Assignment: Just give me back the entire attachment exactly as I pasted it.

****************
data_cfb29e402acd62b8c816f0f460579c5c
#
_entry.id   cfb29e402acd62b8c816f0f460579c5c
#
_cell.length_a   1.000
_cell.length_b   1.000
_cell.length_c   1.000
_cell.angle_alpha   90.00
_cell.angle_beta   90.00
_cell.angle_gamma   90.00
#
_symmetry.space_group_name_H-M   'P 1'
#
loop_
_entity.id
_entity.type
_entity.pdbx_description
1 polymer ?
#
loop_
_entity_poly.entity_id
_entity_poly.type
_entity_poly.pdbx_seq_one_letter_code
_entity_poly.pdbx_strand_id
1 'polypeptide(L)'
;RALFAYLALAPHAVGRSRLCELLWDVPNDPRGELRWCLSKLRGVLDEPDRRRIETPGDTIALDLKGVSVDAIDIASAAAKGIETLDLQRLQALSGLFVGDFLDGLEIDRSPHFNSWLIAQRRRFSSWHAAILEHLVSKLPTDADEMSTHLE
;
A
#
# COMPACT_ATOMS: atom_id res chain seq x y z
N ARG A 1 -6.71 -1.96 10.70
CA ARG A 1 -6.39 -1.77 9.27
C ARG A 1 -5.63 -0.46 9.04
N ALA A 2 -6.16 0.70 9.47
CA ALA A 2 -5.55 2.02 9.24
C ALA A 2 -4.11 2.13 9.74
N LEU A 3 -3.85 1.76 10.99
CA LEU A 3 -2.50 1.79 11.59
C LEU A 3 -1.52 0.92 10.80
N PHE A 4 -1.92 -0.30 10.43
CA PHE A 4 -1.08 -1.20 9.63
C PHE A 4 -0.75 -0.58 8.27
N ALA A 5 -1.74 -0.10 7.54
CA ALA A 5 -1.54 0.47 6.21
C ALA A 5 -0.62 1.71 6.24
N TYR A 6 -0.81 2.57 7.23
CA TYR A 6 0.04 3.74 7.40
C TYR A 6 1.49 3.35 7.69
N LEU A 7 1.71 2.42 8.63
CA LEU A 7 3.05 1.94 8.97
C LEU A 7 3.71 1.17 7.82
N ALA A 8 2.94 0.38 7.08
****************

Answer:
data_cfb29e402acd62b8c816f0f460579c5c
#
_entry.id   cfb29e402acd62b8c816f0f460579c5c
#
_cell.length_a   1.000
_cell.length_b   1.000
_cell.length_c   1.000
_cell.angle_alpha   90.00
_cell.angle_beta   90.00
_cell.angle_gamma   90.00
#
_symmetry.space_group_name_H-M   'P 1'
#
loop_
_entity.id
_entity.type
_entity.pdbx_description
1 polymer ?
#
loop_
_entity_poly.entity_id
_entity_poly.type
_entity_poly.pdbx_seq_one_letter_code
_entity_poly.pdbx_strand_id
1 'polypeptide(L)'
;RALFAYLALAPHAVGRSRLCELLWDVPNDPRGELRWCLSKLRGVLDEPDRRRIETPGDTIALDLKGVSVDAIDIASAAAKGIETLDLQRLQALSGLFVGDFLDGLEIDRSPHFNSWLIAQRRRFSSWHAAILEHLVSKLPTDADEMSTHLE
;
A
#
# COMPACT_ATOMS: atom_id res chain seq x y z
N ARG A 1 -6.71 -1.96 10.70
CA ARG A 1 -6.39 -1.77 9.27
C ARG A 1 -5.63 -0.46 9.04
N ALA A 2 -6.16 0.70 9.47
CA ALA A 2 -5.55 2.02 9.24
C ALA A 2 -4.11 2.13 9.74
N LEU A 3 -3.85 1.76 10.99
CA LEU A 3 -2.50 1.79 11.59
C LEU A 3 -1.52 0.92 10.80
N PHE A 4 -1.92 -0.30 10.43
CA PHE A 4 -1.08 -1.20 9.63
C PHE A 4 -0.75 -0.58 8.27
N ALA A 5 -1.74 -0.10 7.54
CA ALA A 5 -1.54 0.47 6.21
C ALA A 5 -0.62 1.71 6.24
N TYR A 6 -0.81 2.57 7.23
CA TYR A 6 0.04 3.74 7.40
C TYR A 6 1.49 3.35 7.69
N LEU A 7 1.71 2.42 8.63
CA LEU A 7 3.05 1.94 8.97
C LEU A 7 3.71 1.17 7.82
N ALA A 8 2.94 0.38 7.08